In the present case, Gibbons, as principal of a junior high school, in effect seeks promotion to the position of senior high school principal, and claims entitlement to that position simply because the school district has realigned its staff. We agree with the view expressed by amicus curiae Pennsylvania Association of Elementary and Secondary School Principals that Section 1125.1 operates to allocate only the adverse effects of employment changes in order of seniority from least to greatest, allowing, even requiring if necessary, a more senior employee to "bump" a less senior one of equal or lesser status. It is beyond the purpose of that
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section, however, to require a professional to be promoted or advanced in status. By returning the two administrators with least seniority to teaching positions, and giving Gibbons the opportunity to fill one of the positions thus vacated, the board fully complied with Section 1125.1(c).
Taken in isolation, the language of subsection (c) strongly supports Gibbons's claim; the thorough opinion for the court below by the learned Judge Craig details the merits of such a reading. In reversing that court, we recognize that the matter is far from free of doubt. By reading the language of subsection (c) within the context of the larger section and of the Code as a whole, we do not consider ourselves to engage in "disregard[ing] the letter of the law under the pretext of pursuing its spirit," 1 Pa.C.S. § 1921(b); rather, we seek to effectuate the legislative determination of the General Assembly within the limits elsewhere established by that same body. If we have erred in discerning those limits or the legislature's intention to alter them, it is, of course, within the competence of that body to correct our determination.
The order of the Commonwealth Court is reversed.
LARSEN, Justice, dissenting.
I dissent and in support thereof adopt the Commonwealth Court opinion authored by the Honorable David W. Craig. 93 Pa. Commw. 28, 500 A.2d 922 (1985). In addition, I would note that this Court stated in Commonwealth v. Magwood, 503 Pa. 169, 176-77, 469 A.2d 115, 118-19 (1983), that:
[ 518 Pa. Page 451]
While 1 Pa.C.S. § 1924 does indeed provide that "[t]he title . . . of a statute may be considered in the construction thereof", that section also provides that "[t]he headings prefixed to titles, parts, articles, chapters, sections and other divisions of a statute shall not be considered Page 451} to control. . ." Emphasis added. It is also a "well-established rule" that the title "cannot control the plain words of the statute" and that even in the case of ambiguity it may be considered only to "resolve the uncertainty."
Thus, the majority errs in finding that section 11-1125.1(c) of the Public School Code, 24 P.S. §§ 1-101 -- 26-2607-A, must be applied only in instances of professional employee suspensions due to staff realignment.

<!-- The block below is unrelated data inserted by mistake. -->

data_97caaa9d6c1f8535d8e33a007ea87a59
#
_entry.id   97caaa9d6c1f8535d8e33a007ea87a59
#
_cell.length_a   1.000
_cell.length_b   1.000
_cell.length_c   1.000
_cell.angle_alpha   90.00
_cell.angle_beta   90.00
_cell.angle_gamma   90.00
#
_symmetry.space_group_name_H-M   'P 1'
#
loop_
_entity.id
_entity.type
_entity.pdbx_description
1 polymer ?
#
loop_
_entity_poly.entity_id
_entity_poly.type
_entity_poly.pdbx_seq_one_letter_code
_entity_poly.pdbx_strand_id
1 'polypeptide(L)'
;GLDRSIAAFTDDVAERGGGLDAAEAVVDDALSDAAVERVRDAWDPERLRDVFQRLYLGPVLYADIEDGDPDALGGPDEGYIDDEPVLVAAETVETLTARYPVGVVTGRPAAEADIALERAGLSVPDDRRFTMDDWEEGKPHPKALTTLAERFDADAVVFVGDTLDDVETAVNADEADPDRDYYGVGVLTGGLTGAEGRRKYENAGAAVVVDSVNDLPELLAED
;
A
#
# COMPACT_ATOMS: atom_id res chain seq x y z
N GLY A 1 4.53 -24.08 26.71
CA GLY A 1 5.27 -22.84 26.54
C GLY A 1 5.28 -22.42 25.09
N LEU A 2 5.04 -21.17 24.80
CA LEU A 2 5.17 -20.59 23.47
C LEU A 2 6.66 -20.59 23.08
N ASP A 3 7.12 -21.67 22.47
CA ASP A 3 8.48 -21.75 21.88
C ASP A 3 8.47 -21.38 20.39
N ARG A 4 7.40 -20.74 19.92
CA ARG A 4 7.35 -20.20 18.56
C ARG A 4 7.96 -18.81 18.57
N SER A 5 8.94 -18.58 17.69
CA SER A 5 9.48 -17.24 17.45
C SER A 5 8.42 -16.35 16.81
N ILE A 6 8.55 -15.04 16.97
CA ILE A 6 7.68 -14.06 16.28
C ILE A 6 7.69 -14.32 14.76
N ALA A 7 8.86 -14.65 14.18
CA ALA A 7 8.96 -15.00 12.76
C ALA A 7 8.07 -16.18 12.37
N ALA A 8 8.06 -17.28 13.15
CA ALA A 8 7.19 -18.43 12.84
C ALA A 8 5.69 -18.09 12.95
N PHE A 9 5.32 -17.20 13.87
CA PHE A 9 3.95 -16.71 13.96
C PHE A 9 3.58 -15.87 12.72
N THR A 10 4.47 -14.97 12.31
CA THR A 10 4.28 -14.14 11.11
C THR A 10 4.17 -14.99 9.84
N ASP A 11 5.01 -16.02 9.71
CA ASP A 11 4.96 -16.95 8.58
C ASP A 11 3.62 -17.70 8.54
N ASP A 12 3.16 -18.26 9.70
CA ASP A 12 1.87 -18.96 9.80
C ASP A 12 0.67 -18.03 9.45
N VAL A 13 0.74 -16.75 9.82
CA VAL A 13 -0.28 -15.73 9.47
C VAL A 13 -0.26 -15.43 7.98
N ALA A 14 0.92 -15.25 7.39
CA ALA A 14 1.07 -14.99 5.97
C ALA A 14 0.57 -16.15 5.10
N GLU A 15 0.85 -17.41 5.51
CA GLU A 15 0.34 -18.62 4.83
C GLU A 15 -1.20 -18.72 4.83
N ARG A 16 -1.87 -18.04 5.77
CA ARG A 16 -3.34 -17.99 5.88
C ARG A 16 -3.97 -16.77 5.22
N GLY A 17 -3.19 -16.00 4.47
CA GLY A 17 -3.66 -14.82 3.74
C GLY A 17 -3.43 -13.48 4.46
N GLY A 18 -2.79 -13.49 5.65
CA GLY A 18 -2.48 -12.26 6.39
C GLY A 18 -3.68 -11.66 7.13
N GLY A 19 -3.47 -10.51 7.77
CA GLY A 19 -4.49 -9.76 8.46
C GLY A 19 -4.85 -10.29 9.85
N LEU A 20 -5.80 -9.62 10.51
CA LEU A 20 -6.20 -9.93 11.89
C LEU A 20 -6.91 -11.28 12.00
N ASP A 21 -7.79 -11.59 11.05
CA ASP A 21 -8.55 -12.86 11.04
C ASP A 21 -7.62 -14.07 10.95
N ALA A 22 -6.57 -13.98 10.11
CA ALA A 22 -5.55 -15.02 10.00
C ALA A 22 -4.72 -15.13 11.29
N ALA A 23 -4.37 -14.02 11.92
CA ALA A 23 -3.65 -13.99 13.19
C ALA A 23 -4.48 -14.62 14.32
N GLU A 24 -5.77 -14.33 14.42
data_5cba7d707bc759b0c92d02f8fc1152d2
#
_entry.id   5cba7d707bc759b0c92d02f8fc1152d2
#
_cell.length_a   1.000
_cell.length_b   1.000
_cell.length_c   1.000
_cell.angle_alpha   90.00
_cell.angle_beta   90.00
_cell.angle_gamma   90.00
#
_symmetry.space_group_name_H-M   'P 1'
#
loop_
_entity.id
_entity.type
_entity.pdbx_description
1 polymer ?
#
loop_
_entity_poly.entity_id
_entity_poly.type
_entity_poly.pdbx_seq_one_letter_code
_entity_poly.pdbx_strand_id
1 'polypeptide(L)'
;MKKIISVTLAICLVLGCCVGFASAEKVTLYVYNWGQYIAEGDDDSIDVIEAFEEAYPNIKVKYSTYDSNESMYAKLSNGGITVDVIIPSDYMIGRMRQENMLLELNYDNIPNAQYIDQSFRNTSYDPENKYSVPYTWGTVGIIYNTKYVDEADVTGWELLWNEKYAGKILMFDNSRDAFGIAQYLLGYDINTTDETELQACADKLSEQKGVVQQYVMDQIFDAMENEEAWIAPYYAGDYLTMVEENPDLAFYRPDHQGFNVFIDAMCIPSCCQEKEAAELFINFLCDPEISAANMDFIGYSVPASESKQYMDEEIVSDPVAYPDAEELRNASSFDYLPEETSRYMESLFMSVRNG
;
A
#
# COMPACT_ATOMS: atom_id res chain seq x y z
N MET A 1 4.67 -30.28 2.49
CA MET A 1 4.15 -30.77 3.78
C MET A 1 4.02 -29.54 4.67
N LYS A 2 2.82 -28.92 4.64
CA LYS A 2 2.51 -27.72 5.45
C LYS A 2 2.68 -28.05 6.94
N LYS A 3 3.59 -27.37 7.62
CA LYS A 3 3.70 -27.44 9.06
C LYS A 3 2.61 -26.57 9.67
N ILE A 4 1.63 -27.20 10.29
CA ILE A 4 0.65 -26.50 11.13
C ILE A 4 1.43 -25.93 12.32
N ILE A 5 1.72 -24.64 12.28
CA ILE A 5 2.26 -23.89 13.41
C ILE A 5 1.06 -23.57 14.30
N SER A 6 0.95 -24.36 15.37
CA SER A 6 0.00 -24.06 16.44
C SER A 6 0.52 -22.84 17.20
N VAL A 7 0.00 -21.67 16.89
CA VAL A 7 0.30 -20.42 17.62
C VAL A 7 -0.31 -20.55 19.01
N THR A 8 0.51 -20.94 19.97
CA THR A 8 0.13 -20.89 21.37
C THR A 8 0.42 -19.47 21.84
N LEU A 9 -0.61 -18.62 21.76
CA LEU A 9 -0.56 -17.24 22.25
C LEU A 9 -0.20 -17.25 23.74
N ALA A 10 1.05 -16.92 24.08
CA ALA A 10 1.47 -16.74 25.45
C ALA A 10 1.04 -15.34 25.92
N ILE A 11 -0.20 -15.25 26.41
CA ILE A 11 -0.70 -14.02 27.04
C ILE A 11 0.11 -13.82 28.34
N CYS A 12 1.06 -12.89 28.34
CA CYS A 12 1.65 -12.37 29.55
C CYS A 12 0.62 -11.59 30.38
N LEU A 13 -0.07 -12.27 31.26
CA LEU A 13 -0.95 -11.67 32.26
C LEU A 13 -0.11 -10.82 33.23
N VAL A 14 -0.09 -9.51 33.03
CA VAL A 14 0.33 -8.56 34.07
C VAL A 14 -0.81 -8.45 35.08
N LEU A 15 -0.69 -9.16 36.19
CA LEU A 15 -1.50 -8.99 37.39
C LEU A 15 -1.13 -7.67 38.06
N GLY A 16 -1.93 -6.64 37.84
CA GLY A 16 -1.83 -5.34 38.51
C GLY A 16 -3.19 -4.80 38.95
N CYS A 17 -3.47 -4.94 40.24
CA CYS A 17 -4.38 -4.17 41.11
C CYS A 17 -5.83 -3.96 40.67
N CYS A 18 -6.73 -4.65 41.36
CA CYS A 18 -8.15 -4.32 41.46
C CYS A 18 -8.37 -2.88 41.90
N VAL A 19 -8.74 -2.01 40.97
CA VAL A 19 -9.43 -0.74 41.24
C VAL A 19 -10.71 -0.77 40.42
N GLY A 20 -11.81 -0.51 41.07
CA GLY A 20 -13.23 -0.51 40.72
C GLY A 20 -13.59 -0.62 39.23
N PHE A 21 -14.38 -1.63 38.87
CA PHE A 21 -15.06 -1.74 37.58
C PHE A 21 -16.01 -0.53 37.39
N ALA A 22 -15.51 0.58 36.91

Commonwealth Court has been consistently interpreting section 1125.1(c) to include not only those employees suspended because of staff realignment, but also those employees demoted for that reason, since the enactment of this section in 1979. See Appeal of Cowden, 87 Pa. Commw. 165, 486 A.2d 1014 (1984); Fry v. Garnet Valley School District, 86 Pa. Commw. 206, 485 A.2d 508 (1984); Olson v. Board of School Directors Methacton School District, 84 Pa. Commw. 189, 478 A.2d 954 (1984); Shestack v. General Braddock Area School District, 63 Pa. Commw. 204, 437 A.2d 1059 (1981). If the Legislature were aggrieved by this straightforward interpretation of the law, surely it would have acted to correct the same by now.
In fact, the Legislature has already acted to expand Commonwealth Court's correct reading of the plain and unambiguous language of section 1125.1(c), by amending section 1125.1(d)(2) in 1986, to specifically include, among those who must be reinstated on the basis of seniority, those professional employees who are demoted because of reduced student enrollment and course offerings, consolidation or reorganization. 24 P.S. § 11-1125.1(d)(2), as amended 1986, July 10, P.L. 1270, No. 117, § 4, imm. effective. Clearly, the Legislature added demoted professional employees to its law regarding the reinstatement of suspended professional employees (section 1125.1(d)(2)) because the Legislature recognized that demotions due to staff realignment were already subject to the seniority law set forth in section 1125.1(c), and the legislators were seeking to make clear that all suspensions or demotions for whatever reason
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are to be determined solely on the basis of seniority and certification.
The purpose of section 1125.1 was to put certainty into the law by making seniority and certification the only factors to be considered when staff changes are required due to reduced student enrollment and course offerings, consolidation, reorganization or staff realignment. This issue was debated at length in the Legislature. See Legislative Journal-House at 1117-45, 1191-1200, 1203-16 (June 4 and 6, 1979). A minority of legislators attempted, by amendment, to retain the old rating system, which was subject to the whim and discretion of local administrators, but these attempts were soundly defeated. Id.
Formerly, teachers were at the mercy of the tyranny of local school boards. The majority opinion of Mr. Justice Zappala heralds a return to that era of unbridled, arbitrary discretion, cloaked in the guise of "the educational needs of the district." Maj. op. at 1089.
*fn* Madam Justice Stout did not participate in the consideration or decision of the Petition for Reargument.